Analyzing complex human body structures can be very cumbersome and usually requires a whole lot of computational power. Sony launched ‘Folding@home’, a venture which aimed to utilize the processing power of idle PlayStation 3 devices. The company has now announced that it is shelving the project.
Folding@home was an excellent project that Sony had launched in collaboration with Stanford University. The project allowed willing PlayStation 3 owners to relinquish their devices’ computing powers for use by the researchers at Stanford University.
The researchers commanded the power of these idle PS3 devices to examine a process called ‘protein folding.’ In this process, two-dimensional protein strands double up and then convert into three-dimensional molecules. These unique three-dimensional molecules then determine the biological functions of that protein.
If the folding process does not continue normally, it can lead to different diseases such as Parkinson’s. During the duration of five years for which the project ran, 15 million PS3 owners participated in the project, providing 100 million computational hours to the project.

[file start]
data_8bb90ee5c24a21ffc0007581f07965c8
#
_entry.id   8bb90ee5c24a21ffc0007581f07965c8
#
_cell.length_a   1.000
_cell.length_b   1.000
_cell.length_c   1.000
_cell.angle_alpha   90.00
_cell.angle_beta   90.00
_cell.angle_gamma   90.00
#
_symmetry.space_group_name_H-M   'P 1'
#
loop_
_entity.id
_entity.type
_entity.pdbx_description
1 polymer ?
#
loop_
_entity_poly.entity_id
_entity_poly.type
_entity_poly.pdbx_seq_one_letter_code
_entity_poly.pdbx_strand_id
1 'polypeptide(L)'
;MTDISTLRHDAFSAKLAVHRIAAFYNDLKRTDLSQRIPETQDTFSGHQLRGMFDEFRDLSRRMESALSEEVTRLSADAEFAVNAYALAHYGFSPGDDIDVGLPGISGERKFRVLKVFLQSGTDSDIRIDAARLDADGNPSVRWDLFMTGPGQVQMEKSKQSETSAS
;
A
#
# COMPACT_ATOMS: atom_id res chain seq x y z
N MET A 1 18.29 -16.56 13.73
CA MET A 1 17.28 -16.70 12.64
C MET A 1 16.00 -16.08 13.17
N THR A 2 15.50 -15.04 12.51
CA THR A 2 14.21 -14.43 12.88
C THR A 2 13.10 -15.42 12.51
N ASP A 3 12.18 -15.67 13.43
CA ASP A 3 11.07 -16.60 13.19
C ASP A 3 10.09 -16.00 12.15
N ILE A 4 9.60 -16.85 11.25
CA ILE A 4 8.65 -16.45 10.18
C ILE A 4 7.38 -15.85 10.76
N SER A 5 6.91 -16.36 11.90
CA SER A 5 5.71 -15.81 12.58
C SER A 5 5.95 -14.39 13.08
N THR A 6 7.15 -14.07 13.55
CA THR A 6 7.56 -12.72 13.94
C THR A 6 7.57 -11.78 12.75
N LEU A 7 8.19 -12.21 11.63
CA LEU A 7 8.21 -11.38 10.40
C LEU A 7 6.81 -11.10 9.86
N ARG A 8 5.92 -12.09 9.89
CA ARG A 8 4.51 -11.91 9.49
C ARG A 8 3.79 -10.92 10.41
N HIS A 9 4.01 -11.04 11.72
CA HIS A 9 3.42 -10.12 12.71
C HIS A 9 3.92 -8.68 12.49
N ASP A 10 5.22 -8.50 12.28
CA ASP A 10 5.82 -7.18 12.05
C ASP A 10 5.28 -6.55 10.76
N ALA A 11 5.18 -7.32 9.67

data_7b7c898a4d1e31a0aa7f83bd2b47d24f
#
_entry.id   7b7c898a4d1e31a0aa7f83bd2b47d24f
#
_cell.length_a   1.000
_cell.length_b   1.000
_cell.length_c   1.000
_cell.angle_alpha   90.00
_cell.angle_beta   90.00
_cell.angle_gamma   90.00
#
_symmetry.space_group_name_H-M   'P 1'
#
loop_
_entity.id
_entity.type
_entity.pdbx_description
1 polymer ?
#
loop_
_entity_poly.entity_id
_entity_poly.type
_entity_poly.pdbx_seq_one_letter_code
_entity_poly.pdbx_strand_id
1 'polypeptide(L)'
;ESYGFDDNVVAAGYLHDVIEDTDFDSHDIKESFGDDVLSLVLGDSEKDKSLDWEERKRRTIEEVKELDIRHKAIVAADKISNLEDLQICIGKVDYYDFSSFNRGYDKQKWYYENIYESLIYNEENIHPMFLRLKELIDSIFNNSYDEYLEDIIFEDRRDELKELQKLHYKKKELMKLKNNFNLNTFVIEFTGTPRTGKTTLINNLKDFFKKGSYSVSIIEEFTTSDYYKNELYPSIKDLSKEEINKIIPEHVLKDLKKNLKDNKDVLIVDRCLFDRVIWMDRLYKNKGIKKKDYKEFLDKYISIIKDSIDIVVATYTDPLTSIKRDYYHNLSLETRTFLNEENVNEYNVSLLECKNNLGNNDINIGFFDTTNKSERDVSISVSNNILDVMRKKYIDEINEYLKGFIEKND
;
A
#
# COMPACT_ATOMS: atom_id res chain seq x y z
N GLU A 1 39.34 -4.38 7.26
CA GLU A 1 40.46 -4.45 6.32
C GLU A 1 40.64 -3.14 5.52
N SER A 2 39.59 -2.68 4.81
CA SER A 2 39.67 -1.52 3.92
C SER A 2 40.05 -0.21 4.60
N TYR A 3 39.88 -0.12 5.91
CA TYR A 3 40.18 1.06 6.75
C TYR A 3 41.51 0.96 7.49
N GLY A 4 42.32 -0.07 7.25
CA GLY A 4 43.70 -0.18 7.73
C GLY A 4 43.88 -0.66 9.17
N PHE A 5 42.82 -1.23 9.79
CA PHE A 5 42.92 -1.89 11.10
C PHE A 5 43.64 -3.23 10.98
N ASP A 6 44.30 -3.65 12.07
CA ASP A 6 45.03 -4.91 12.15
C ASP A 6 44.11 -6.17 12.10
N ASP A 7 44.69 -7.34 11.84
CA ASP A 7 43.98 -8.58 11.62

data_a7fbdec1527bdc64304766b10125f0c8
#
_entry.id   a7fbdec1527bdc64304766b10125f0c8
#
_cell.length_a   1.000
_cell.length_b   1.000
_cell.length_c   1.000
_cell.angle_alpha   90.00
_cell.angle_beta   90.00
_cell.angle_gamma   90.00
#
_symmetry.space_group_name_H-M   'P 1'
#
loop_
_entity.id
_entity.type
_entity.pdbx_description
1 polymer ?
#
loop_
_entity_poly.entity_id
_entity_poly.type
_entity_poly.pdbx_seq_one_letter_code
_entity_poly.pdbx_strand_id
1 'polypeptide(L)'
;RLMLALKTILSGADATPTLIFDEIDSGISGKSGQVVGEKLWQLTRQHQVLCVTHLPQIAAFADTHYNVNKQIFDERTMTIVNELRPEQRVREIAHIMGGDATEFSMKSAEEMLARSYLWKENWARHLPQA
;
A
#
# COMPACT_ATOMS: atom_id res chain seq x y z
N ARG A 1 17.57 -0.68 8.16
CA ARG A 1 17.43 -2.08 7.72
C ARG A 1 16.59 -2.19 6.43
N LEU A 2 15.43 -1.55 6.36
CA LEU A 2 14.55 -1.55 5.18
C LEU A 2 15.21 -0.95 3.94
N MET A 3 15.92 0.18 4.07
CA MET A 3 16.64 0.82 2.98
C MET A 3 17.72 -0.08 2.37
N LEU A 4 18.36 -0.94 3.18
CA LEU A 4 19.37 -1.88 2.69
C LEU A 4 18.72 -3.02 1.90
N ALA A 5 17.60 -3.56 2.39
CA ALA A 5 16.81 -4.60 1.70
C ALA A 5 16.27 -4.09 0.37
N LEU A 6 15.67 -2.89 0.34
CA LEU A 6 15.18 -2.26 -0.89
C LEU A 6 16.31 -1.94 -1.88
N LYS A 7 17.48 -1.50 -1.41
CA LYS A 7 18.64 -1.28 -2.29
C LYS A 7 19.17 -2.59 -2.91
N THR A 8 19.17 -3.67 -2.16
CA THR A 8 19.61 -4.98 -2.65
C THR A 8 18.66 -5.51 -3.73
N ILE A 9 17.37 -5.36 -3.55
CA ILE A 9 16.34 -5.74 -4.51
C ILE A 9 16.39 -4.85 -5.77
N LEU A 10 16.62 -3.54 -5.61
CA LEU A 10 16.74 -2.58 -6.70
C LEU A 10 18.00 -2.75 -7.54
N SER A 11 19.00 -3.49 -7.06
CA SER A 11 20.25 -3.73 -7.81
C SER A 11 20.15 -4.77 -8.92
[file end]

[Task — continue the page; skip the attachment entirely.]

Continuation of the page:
According to Vijay Pande who headed the project at Stanford, “The PS3 system was a game changer for Folding@home, as it opened the door for new methods and new processors, eventually also leading to the use of GPUs.”
The project is being shelved now that it has significantly contributed to the researchers’ understanding of the ‘protein folding’ process. With the help of the analysis of the process, researchers have been able to devise effective strategies to tackle Alzheimer’s.
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